Unfortunately, the Kings got sloppy again down the stretch and that doomed their chance of winning the ballgame. The Kings still don't seem disciplined on the offensive end, and that really showed when the time came to buckle down and execute. Cousins in particular only had 3 points in the fourth quarter on five shots, turning the ball over three more times and forcing the issue into the teeth of Memphis' defense. The Kings started double-teaming Zach Randolph on the catch in the post, a mistake in my opinion, and Zbo made them pay with passes out to the perimeter for open shots. Conley was brilliant in crunch time, scoring 10 of his 24 points in the last 9 minutes of the game to propel the Grizzlies to victory, many of them really tough shots against good defense.
This was a game that was right there for the taking, but the Kings couldn't get out of their own way. This is now 11 straight losses for the Kings in Memphis. On the bright side, the defensive system looks overhauled; I'm not going to start a parade for playing good defense against a Grizzlies team that is so depleted on the offensive end, but at the very least the focus will be now to clean up and sharpen the defense instead of banging their heads against a brick wall trying to make a broken system work. It may be too little too late for this season, but it will make the rest of the games much more watchable.
- Willie Cauley-Stein was brilliant tonight. Beyond his usual disruptiveness on defense, Willie was perfect from the field, hitting yet another smooth midrange jumper and crushing Zbo with this poster dunk. He only played 19 minutes, but its hard to complain because Quincy Acy was so good himself, even matching Willie's poster with a one-handed cram of his own.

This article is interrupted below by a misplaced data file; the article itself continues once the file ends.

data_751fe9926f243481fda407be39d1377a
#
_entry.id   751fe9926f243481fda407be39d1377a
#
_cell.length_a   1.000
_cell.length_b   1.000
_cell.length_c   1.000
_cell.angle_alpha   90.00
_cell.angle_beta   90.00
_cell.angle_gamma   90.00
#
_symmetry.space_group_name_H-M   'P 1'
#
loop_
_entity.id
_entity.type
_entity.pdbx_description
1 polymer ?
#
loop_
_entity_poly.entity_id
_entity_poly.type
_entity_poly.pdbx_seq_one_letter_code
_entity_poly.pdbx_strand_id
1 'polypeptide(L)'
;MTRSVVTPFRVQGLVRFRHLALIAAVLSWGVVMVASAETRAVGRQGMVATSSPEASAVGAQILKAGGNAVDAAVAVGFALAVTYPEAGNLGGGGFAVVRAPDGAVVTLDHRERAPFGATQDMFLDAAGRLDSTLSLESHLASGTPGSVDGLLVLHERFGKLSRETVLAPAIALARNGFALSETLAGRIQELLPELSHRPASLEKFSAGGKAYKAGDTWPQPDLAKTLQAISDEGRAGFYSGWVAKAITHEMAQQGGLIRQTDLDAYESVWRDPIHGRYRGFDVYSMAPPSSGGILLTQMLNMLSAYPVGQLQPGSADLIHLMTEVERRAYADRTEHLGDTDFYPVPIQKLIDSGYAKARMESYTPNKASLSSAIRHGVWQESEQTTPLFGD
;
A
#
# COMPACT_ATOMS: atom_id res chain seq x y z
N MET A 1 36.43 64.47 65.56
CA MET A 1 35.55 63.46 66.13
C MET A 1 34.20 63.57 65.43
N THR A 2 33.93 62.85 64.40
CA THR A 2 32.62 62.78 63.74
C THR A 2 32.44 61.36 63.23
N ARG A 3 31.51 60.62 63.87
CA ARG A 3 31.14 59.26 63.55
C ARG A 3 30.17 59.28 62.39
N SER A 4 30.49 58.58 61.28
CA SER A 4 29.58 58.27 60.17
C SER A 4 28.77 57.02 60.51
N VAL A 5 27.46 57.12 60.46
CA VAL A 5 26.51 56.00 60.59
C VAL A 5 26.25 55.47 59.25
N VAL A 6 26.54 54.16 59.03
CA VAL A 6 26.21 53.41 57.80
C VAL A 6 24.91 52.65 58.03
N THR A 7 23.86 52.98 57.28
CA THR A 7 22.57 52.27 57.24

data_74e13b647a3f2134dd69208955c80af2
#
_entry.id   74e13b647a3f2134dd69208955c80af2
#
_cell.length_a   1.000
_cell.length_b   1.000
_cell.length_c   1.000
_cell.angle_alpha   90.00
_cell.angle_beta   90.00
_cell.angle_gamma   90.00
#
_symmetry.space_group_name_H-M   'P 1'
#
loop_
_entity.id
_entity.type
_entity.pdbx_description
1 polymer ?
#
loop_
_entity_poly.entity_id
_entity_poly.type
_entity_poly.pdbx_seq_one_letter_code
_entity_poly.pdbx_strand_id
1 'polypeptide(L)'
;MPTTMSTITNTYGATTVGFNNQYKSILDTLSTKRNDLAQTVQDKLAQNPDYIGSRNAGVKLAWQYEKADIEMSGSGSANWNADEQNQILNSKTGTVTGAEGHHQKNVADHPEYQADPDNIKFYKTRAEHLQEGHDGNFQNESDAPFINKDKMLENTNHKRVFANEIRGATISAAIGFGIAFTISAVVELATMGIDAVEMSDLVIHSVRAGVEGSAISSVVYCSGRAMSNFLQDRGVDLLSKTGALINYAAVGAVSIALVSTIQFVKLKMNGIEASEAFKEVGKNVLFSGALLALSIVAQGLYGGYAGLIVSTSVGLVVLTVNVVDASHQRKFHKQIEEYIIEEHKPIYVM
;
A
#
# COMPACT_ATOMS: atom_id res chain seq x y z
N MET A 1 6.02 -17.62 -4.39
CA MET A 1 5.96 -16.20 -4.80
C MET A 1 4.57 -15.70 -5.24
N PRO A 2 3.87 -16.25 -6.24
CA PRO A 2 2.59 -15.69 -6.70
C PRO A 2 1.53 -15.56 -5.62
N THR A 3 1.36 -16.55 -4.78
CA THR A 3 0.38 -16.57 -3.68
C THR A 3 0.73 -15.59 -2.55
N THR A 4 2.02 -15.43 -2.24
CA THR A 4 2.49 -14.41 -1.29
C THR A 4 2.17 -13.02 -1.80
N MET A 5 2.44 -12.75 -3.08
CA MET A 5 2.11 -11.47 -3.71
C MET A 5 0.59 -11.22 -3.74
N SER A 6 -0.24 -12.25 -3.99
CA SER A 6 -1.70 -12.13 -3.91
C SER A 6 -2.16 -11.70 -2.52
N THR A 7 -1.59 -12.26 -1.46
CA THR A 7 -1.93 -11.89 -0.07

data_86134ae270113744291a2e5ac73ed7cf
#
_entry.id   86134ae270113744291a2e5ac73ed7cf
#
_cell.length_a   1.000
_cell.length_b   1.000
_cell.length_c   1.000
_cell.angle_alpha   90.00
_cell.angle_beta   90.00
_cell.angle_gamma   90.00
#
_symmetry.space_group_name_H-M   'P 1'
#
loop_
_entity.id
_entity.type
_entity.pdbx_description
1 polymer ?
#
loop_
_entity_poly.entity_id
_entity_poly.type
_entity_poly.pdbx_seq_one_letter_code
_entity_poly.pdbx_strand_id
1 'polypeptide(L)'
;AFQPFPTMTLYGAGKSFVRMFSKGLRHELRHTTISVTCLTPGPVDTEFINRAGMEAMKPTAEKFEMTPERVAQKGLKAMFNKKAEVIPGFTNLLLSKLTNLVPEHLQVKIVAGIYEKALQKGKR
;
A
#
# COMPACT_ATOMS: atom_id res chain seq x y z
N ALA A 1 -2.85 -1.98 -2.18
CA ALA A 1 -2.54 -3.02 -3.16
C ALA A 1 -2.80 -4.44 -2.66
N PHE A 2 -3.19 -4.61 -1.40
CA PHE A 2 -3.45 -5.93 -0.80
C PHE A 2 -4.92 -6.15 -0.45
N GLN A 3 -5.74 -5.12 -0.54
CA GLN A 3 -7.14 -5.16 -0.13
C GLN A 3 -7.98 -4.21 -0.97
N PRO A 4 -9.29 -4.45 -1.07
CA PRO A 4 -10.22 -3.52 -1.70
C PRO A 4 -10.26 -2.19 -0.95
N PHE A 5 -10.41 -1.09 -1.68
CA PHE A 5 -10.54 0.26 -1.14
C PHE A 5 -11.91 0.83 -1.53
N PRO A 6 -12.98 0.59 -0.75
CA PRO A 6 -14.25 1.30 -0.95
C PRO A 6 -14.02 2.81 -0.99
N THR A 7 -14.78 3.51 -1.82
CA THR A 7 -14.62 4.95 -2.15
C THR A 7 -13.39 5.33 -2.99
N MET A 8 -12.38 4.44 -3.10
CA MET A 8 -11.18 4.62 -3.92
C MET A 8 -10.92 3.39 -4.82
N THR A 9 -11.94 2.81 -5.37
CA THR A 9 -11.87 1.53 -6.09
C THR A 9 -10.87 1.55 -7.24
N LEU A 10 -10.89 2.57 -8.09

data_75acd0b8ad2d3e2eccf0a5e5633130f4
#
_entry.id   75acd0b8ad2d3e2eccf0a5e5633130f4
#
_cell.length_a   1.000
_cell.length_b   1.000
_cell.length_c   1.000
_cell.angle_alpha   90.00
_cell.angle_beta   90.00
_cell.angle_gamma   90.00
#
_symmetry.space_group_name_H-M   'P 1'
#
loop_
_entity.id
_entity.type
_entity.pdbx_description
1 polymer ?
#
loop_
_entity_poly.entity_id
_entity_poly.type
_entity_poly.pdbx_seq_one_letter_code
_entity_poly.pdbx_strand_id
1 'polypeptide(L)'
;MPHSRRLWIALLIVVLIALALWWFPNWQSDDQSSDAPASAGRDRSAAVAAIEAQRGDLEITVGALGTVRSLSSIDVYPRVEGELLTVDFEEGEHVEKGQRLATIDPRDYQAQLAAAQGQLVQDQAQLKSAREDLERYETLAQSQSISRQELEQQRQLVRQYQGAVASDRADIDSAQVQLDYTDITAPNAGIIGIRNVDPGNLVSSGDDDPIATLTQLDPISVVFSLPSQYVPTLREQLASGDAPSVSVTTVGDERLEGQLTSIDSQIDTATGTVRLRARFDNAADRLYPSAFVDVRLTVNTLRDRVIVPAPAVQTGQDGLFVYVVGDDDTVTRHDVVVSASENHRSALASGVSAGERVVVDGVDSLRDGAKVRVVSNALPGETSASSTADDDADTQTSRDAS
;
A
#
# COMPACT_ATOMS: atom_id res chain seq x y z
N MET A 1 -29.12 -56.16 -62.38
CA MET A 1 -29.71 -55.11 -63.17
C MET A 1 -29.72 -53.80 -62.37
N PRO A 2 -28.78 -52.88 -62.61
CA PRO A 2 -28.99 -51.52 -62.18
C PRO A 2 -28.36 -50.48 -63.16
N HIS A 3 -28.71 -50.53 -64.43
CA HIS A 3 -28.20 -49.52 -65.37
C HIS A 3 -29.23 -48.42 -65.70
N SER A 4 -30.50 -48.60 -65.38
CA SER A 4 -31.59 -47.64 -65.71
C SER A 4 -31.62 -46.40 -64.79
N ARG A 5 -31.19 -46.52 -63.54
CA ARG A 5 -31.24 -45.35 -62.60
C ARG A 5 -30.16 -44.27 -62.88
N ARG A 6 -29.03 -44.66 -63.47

- Seriously, what the heck was up with the free throw shooting? Everybody was missing free throws, from the good shooters (Ben McLemore), the decent (Cousins), and the bad (Rondo). It was a six point loss and the Kings missed nine free throws. Womp womp.
- When the defensive gameplan calls for the guard to go under the screener, to Rondo that means he doesn't have to play defense on that possession anymore. When you're going under the screen, its supposed to be easy. There is absolutely no excuse not to get through and challenge. Take a look at this play. Going under the screen is supposed to enable the guard to prevent penetration in exchange for giving up the jumper. But when Rondo goes under, Conley is still able to blow right by him right to the rim. This has been a problem all season long when Rondo goes under the screen and its unacceptable.
- Marco Belinelli came alive in the second half, scoring all 16 points in his half, which was another welcome sight. The Kings made a long-term commitment to him and need him to turn his season around.
- Vince Carter can still get up. The man is nearly forty and still throwing down some Sportscenter-worthy dunks. Vinsanity, indeed.
Tweet/Comment of the Night
From Hit4TheCycle in the Postgame Thread-